Garden Bloggers Blooms Day: Down-and-Outs

GBBD.Nov14.1I know from November and December posts over the last couple of years that there will  always be something in bloom in the garden although not necessarily looking pristine, like these cosmos, zinnia and tithonia, all of which could perhaps be cut down now, although I hope to collect some seeds from the cosmos before they hit the compost heap. One cosmos head has just started to open up to expose seeds so I now know what to look for, although I have no idea whether it is too late to expect further seed production.

Less trampish are some of the roses, although not large in number. Top left is patio rose Queen Mother, who has surprisingly been at her best late in the season, and continuing clockwise are Pink Perpetué, Munstead Wood and Danse de Feu:

GBBD.Nov14.2Reliably flowering for ridiculously long periods of time are some of the astrantia, here Bloody Mary and Buckland, and I really must get more of them:

GBBD.Nov14.4There has been an occasional sighting of the odd primrose flower or two in the woodland, and I noted flowers on one of the pink potted ones that the birds love so much:

GBBD.Nov14.5More pristine are these individual beauties (clockwise from top left) – a new flower on Echinops ‘Arctic Glow’, discovered when dead top growth was removed, a flower of Fuchsia ‘Deep purple breaking out of its fat bud, a single spike of Liriope muscari ‘Monroe White’ and one Geranium sanguineum under the clematis colonnade:

GBBD.Nov14.3Although Hydrangea arborescens ‘Annabelle’ and those baskets of petunias shown yesterday are still clinging on, there are now other goodies to look forward to, like the newly planted winter pansies, ‘Cool Wave Frost’:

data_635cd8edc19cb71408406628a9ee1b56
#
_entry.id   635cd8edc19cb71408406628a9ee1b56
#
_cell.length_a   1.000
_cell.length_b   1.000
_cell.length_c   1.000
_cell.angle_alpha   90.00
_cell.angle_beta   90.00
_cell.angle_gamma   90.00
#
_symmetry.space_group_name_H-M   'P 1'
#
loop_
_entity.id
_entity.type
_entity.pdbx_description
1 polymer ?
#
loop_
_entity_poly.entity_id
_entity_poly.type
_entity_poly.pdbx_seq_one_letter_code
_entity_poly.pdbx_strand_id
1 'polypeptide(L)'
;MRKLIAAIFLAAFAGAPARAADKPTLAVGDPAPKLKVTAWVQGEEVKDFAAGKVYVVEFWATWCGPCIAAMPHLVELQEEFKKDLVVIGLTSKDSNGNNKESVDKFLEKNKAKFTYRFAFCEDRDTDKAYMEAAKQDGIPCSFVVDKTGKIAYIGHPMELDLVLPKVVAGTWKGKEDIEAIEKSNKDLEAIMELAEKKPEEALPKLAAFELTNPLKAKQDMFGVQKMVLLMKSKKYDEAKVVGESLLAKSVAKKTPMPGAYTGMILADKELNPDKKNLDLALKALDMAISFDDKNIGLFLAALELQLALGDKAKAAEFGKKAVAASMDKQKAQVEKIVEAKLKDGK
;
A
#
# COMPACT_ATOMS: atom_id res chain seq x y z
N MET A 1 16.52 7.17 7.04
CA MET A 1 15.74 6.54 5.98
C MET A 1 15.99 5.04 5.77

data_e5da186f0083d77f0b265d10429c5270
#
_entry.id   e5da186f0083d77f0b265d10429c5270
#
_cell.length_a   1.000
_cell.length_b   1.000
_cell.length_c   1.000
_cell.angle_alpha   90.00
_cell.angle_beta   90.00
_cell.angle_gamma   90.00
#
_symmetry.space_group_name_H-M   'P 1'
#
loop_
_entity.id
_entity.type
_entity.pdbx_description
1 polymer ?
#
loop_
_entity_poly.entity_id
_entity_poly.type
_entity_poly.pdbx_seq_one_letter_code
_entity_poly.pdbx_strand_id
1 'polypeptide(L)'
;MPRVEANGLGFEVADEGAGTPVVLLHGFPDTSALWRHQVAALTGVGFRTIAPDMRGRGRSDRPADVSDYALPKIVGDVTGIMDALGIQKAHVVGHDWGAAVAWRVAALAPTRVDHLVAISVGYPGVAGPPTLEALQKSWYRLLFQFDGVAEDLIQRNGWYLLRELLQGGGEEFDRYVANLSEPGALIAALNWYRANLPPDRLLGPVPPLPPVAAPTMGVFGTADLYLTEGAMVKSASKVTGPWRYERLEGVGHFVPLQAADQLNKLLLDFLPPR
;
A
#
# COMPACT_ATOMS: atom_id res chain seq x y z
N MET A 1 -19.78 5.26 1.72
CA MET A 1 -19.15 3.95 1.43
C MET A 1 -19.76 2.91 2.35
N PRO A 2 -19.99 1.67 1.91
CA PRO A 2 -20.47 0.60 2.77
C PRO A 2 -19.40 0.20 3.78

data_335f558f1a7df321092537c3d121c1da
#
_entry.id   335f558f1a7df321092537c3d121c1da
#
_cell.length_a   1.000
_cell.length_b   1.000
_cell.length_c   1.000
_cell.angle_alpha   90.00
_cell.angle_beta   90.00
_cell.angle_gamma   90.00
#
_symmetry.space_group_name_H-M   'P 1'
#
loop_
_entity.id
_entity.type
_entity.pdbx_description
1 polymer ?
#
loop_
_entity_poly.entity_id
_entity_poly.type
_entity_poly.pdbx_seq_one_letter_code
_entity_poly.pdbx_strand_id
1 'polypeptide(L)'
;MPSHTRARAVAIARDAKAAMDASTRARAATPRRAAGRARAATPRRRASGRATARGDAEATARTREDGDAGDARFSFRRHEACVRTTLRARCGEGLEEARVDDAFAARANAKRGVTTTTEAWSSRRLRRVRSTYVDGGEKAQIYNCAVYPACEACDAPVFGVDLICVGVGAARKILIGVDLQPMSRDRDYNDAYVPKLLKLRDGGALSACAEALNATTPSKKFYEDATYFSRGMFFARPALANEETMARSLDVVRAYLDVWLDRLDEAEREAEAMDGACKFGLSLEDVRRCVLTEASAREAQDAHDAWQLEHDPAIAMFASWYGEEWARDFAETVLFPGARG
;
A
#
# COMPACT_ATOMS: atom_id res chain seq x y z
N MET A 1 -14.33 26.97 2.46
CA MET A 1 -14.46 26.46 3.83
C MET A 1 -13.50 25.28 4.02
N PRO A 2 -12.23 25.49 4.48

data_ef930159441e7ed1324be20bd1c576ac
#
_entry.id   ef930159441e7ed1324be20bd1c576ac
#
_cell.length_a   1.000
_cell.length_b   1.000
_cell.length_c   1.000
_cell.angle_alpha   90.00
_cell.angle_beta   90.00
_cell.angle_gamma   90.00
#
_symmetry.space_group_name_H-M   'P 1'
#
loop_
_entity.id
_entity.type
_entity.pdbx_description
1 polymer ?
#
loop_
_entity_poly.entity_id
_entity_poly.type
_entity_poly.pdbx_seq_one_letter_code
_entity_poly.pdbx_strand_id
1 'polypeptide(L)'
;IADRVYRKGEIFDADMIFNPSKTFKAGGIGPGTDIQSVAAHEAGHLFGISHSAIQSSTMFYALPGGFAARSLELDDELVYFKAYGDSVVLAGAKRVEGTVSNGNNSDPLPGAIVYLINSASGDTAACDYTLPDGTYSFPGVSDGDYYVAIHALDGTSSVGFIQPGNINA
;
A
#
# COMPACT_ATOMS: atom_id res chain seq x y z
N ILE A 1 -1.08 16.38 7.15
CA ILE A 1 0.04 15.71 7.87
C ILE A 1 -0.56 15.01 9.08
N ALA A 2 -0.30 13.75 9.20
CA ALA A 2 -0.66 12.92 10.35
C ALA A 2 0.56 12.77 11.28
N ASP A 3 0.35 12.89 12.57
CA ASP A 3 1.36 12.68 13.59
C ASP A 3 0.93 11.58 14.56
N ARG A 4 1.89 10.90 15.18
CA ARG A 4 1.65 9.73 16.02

GBBD.Nov14.6Not surprisingly, frequent inspections are also made for the first flowers on our winter favourites, with buds visible on Helleborus niger, Sarcococca humilis and Lonicera fragrantissima, as well as those tiny specks of colour on the witch hazels. Let’s face it, though, whether pristine or not every bloom is a delight to see at this time of year, and these ‘out of season’ Garden Bloggers Blooms Days, a meme kindly hosted by Carol at May Dreams Gardens, encourage us to seek out blooms we might otherwise miss, like these lovely Fatsia japonica flowers which are way above my eye level. Do follow the link to Carol’s blog and see what blooms other gardeners have found in their gardens in the middle of November.



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29 Responses to Garden Bloggers Blooms Day: Down-and-Outs

  1. It is cold and miserable out this morning…A little touch of summer is a very welcome sight.

  2. Chloris says:

    Lots of summer blooms in your November garden Cathy. I love the deep red Of Rosa Munstead Wood. I noticed this afternoon that I have blooms on Lonicera Fragrantissima too. Are they always as early as this do you think?

    • Cathy says:

      That bloom on Munstead Wood was pristine a day or two ago but the rain put paid to her perfection – she is lovely, isn’t she? It is still only buds on my lonicera but I checked back and it was mid Dec last year when it was budding up, so yes, seems to be early.

  3. sally says:

    Your garden has a lot of life left! Your roses are wonderful as are your Cosmos….Clematis is one of my favorites…..I didn’t realize there were late season Clematis…..need to do my research! For winter interest and to feed the critters, I leave a lot of dead plants standing.

    • Cathy says:

      Hi Sally – some things stand better than others though, don’t they? The echinops had dropped their seeds, other than a couple of heads I kept for possible use in a vase over the winter

  4. We’ve had our freeze in upstate New York so I enjoyed your flowers still blooming. I especially enjoyed the primrose – I love them and they do well where I live.

  5. rusty duck says:

    Definitely not down and out. Isn’t it wonderful to still have roses blooming? They might continue into December at this rate.
    I did have a Helleborus niger. But a sheep trampled it. 😦

    • Cathy says: